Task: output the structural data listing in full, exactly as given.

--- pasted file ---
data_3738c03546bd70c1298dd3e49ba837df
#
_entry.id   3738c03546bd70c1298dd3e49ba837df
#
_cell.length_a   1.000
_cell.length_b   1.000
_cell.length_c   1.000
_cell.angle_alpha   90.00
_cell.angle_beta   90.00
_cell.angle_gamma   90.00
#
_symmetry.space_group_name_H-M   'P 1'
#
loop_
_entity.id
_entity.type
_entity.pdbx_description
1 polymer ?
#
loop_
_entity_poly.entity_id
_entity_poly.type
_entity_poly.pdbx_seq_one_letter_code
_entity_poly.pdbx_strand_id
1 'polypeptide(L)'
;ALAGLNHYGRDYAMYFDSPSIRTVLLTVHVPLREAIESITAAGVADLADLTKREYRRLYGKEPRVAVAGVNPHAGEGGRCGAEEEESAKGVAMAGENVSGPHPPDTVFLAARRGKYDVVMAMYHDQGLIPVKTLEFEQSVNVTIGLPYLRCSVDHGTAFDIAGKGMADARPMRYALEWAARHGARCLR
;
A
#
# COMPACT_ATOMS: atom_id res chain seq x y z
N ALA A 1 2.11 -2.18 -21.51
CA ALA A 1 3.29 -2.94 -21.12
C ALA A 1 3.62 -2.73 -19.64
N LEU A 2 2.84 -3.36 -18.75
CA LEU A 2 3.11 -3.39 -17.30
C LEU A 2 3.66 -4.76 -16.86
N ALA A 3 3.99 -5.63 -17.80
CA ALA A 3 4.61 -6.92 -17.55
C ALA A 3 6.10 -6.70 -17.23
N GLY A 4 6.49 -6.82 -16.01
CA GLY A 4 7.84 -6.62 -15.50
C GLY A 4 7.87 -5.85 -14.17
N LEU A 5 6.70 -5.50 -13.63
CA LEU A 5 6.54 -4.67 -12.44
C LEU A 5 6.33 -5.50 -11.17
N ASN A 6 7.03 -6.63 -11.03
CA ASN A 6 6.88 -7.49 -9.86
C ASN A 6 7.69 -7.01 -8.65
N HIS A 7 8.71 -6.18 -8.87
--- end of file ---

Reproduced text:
data_3738c03546bd70c1298dd3e49ba837df
#
_entry.id   3738c03546bd70c1298dd3e49ba837df
#
_cell.length_a   1.000
_cell.length_b   1.000
_cell.length_c   1.000
_cell.angle_alpha   90.00
_cell.angle_beta   90.00
_cell.angle_gamma   90.00
#
_symmetry.space_group_name_H-M   'P 1'
#
loop_
_entity.id
_entity.type
_entity.pdbx_description
1 polymer ?
#
loop_
_entity_poly.entity_id
_entity_poly.type
_entity_poly.pdbx_seq_one_letter_code
_entity_poly.pdbx_strand_id
1 'polypeptide(L)'
;ALAGLNHYGRDYAMYFDSPSIRTVLLTVHVPLREAIESITAAGVADLADLTKREYRRLYGKEPRVAVAGVNPHAGEGGRCGAEEEESAKGVAMAGENVSGPHPPDTVFLAARRGKYDVVMAMYHDQGLIPVKTLEFEQSVNVTIGLPYLRCSVDHGTAFDIAGKGMADARPMRYALEWAARHGARCLR
;
A
#
# COMPACT_ATOMS: atom_id res chain seq x y z
N ALA A 1 2.11 -2.18 -21.51
CA ALA A 1 3.29 -2.94 -21.12
C ALA A 1 3.62 -2.73 -19.64
N LEU A 2 2.84 -3.36 -18.75
CA LEU A 2 3.11 -3.39 -17.30
C LEU A 2 3.66 -4.76 -16.86
N ALA A 3 3.99 -5.63 -17.80
CA ALA A 3 4.61 -6.92 -17.55
C ALA A 3 6.10 -6.70 -17.23
N GLY A 4 6.49 -6.82 -16.01
CA GLY A 4 7.84 -6.62 -15.50
C GLY A 4 7.87 -5.85 -14.17
N LEU A 5 6.70 -5.50 -13.63
CA LEU A 5 6.54 -4.67 -12.44
C LEU A 5 6.33 -5.50 -11.17
N ASN A 6 7.03 -6.63 -11.03
CA ASN A 6 6.88 -7.49 -9.86
C ASN A 6 7.69 -7.01 -8.65
N HIS A 7 8.71 -6.18 -8.87